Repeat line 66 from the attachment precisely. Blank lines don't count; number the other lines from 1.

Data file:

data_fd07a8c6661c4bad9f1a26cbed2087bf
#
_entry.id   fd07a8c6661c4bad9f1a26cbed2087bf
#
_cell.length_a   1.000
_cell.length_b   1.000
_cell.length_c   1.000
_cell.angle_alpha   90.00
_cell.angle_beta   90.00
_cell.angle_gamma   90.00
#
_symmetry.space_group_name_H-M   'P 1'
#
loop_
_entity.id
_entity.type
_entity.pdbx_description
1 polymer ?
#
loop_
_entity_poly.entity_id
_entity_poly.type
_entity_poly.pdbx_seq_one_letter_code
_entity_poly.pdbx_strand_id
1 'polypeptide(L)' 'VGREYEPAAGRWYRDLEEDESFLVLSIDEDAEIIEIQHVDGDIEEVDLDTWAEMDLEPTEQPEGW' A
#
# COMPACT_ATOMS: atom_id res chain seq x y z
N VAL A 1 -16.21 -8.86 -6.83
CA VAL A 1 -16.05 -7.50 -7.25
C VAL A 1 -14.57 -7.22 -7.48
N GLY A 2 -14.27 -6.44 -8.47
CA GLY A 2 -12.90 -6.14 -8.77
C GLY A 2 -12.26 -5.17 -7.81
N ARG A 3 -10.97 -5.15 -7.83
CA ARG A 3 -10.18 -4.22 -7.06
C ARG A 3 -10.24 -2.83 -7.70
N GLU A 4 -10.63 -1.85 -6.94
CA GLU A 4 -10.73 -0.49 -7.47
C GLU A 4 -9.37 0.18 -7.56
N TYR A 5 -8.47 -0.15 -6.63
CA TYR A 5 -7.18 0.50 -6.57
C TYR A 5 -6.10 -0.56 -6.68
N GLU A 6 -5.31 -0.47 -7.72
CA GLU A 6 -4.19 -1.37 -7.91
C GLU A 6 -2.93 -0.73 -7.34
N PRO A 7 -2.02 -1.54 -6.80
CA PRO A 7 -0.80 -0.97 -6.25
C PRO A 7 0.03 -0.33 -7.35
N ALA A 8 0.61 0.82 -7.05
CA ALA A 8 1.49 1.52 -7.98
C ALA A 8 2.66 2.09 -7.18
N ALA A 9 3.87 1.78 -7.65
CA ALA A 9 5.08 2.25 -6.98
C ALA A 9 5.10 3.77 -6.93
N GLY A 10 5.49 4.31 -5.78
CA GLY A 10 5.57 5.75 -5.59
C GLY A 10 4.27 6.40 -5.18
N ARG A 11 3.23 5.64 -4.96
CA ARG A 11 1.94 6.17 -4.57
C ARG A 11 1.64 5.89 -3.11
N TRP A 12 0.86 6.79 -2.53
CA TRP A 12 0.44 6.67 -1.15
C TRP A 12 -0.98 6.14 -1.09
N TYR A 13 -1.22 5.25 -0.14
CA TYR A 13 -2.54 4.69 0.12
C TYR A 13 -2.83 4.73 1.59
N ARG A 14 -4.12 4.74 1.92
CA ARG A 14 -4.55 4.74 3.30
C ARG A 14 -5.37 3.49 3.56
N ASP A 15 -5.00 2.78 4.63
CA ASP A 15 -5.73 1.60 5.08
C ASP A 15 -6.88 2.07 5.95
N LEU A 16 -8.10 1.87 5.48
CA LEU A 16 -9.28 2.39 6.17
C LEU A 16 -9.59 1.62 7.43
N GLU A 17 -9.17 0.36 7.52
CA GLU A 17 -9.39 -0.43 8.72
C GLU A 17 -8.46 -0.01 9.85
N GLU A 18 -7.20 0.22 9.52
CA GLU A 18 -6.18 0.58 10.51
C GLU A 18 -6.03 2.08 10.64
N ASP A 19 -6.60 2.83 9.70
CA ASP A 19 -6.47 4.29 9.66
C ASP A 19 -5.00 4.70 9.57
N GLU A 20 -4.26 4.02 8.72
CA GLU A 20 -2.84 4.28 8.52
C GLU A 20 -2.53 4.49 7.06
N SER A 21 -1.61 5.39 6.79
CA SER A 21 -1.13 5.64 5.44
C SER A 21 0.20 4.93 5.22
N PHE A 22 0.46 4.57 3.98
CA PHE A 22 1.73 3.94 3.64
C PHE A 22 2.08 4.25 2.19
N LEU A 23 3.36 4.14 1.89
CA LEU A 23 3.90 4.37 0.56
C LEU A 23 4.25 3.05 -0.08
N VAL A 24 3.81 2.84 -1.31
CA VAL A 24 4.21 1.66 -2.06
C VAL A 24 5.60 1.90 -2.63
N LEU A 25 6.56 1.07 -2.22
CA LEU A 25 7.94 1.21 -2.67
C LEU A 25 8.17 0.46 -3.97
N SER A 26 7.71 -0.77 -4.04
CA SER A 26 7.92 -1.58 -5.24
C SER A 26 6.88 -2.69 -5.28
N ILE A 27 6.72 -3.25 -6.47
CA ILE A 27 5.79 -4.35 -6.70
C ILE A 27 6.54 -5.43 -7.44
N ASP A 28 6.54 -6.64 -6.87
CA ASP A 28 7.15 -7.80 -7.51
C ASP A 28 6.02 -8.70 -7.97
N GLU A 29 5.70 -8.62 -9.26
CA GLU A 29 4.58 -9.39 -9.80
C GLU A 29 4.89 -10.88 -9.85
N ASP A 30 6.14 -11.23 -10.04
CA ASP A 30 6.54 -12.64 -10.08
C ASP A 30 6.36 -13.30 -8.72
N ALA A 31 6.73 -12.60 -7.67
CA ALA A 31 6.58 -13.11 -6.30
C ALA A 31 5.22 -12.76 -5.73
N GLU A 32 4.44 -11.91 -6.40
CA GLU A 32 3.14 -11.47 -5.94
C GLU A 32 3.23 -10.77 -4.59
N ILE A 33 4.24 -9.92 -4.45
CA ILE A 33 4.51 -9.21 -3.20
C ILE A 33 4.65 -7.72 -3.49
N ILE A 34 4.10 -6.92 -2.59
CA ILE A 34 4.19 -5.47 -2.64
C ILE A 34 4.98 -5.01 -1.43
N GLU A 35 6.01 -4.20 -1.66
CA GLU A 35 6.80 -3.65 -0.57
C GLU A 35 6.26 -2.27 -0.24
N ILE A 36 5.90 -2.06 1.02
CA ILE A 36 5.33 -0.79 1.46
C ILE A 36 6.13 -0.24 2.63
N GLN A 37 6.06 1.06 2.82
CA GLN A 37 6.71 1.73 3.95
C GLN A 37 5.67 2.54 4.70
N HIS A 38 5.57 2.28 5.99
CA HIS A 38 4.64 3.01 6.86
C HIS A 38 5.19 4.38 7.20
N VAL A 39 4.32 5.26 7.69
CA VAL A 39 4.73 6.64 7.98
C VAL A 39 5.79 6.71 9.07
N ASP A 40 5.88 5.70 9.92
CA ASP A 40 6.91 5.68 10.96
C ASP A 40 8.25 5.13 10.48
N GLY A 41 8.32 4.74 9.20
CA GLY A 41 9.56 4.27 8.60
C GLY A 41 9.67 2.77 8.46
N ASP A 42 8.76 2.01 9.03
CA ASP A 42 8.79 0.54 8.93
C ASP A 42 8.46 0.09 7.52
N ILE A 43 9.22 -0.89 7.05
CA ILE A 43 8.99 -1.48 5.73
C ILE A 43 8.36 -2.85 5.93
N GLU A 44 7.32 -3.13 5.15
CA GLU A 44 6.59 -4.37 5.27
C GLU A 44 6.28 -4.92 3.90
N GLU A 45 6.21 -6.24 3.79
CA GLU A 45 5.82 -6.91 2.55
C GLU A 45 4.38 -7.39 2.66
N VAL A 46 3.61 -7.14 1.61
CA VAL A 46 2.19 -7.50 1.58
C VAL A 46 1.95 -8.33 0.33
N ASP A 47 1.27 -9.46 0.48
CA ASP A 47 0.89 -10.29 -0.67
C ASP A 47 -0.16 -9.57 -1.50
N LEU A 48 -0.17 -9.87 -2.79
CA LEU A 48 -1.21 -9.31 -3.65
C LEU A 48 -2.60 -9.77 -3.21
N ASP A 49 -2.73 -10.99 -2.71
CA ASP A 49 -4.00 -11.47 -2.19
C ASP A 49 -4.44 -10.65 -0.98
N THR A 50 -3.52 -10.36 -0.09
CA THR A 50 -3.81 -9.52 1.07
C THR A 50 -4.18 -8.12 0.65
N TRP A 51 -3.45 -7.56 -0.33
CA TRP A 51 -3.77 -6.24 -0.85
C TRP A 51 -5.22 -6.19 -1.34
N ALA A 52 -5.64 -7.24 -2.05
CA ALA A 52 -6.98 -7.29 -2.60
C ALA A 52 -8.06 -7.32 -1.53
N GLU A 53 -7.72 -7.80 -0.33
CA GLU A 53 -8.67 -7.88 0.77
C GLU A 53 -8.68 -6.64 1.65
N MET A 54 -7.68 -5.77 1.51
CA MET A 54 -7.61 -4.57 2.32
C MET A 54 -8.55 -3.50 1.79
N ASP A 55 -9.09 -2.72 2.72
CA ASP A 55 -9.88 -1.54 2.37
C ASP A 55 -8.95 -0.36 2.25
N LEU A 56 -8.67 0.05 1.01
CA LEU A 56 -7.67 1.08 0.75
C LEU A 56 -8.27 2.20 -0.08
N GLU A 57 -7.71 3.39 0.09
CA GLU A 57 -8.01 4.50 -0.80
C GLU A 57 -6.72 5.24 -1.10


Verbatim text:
C TYR A 13 -2.83 4.73 1.59